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Dishevelled controls cell polarity during Xenopus gastrulation


Although cell movements are vital for establishing the normal architecture of embryos, it is unclear how these movements are regulated during development in vertebrates. Inhibition of Xenopus Dishevelled (Xdsh) function disrupts convergent extension movements of cells during gastrulation, but the mechanism of this effect is unclear, as cell fates are not affected1. In Drosophila, Dishevelled controls both cell fate and cell polarity2,3,4, but whether Dishevelled is involved in controlling cell polarity in vertebrate embryos has not been investigated. Here we show, using time-lapse confocal microscopy, that the failure of cells lacking Xdsh function to undergo convergent extension results from defects in cell polarity. Furthermore, Xdsh mutations that inhibit convergent extension correspond to mutations in Drosophila Dishevelled that selectively perturb planar cell polarity. Finally, the localization of Xdsh at the membrane of normal dorsal mesodermal cells is consistent with Xdsh controlling cell polarity. Our results show that polarized cell behaviour is essential for convergent extension and is controlled by vertebrate Dishevelled. Thus, a vertebrate equivalent of the Drosophila planar cell polarity signalling cascade may be required for normal gastrulation.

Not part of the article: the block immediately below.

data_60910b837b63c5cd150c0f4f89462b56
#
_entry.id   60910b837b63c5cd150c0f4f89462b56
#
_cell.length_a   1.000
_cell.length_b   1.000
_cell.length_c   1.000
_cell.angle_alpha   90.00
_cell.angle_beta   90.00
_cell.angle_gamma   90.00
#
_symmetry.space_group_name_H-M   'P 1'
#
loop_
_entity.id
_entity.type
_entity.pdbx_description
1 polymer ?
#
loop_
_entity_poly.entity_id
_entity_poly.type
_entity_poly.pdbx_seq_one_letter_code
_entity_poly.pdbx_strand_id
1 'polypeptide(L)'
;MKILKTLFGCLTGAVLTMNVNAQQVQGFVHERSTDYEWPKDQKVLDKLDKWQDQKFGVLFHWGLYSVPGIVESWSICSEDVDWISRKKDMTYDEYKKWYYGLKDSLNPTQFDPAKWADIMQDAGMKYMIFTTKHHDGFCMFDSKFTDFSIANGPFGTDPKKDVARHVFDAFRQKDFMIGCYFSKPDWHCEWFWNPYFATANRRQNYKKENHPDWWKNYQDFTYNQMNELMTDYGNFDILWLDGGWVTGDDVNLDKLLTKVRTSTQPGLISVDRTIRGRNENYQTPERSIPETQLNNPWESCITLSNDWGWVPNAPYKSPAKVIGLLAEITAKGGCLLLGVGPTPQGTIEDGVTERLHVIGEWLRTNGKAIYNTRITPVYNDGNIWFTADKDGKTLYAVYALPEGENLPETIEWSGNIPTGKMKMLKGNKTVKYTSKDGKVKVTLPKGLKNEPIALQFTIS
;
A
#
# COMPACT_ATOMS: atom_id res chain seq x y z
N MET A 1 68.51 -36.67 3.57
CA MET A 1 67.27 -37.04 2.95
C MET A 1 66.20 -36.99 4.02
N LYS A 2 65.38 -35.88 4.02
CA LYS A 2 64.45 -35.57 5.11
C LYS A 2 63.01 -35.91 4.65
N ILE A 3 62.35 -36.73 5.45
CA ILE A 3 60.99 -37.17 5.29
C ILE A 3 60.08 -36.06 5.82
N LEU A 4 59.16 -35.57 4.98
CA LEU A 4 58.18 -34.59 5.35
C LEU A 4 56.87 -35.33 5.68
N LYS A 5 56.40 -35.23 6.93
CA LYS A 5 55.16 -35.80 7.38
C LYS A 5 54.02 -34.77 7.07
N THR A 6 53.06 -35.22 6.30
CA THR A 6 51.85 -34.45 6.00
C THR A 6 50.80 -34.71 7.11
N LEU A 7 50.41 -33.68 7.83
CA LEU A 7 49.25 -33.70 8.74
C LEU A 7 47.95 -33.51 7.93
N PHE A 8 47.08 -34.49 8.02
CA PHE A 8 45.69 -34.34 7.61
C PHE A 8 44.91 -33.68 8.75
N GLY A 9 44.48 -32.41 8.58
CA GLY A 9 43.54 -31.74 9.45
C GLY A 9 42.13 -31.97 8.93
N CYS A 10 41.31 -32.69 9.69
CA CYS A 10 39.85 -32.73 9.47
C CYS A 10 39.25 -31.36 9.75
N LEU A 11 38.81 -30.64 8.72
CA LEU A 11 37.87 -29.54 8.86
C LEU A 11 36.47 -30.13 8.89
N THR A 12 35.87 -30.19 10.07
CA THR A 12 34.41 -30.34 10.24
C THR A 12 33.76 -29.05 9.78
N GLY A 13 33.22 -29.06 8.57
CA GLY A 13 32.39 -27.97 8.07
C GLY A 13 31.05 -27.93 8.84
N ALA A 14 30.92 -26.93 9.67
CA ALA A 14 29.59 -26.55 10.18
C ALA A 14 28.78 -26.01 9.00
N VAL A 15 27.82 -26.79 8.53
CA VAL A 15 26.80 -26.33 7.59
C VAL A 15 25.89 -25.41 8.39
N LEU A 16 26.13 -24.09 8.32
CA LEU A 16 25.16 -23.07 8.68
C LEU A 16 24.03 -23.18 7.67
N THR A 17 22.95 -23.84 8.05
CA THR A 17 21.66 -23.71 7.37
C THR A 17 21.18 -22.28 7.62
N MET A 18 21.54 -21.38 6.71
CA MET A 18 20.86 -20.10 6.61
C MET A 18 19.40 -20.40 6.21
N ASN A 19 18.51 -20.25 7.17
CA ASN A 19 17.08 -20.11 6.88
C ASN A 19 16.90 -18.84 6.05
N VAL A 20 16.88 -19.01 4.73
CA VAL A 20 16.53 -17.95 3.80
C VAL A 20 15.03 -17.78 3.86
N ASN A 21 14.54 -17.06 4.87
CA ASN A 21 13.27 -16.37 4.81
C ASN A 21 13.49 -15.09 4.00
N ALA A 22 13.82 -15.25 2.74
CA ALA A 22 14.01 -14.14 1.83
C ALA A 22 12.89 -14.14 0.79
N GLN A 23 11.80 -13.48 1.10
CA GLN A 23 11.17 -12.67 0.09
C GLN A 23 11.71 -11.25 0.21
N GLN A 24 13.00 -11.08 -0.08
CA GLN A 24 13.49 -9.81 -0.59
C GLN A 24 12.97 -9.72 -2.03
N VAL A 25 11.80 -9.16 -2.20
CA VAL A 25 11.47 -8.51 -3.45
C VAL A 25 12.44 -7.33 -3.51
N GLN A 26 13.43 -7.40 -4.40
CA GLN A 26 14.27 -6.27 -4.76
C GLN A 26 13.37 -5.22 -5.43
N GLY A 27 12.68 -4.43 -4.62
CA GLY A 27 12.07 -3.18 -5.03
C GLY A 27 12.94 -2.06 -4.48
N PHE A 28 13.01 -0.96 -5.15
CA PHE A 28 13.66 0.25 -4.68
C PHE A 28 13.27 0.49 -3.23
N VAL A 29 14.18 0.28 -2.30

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Figure 1: Methods and signalling pathways.
Figure 2: Analysis of cell behaviour and polarity in Keller explants.
Figure 3: Analysis of convergent extension in Keller explants.
Figure 4: Xdsh constructs and their effects in Wnt, PCP and convergent extension assays. ++, strongly active; +, weakly active; -, weakly inhibitory; --, strongly inhibitory; nt, not tested.
Figure 5: Xdsh is localized to the membrane in cells undergoing convergent extension.

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We thank T. Grammer, M. Dionne, A. Sater, D. Keys, K. Liu and D. Frank for discussions, reading the manuscript, and blind scoring; S. Sokol for the Xdsh and Xdd1 plasmids; and D. Turner for the memEGFP plasmid. This work was supported by the NIH, NIMH and the Beckman Institute. J.B.W. was supported by NIH/NIGMS and ACS postdoctoral fellowships; B.A.R. by a US Department of Defense Breast Cancer Research Program Grant to C. Larabell; and K.M.V. by the Nathan and Violet David Scholars program at UC Berkeley.

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Correspondence to Richard M. Harland.

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Wallingford, J., Rowning, B., Vogeli, K. et al. Dishevelled controls cell polarity during Xenopus gastrulation . Nature 405, 81–85 (2000).

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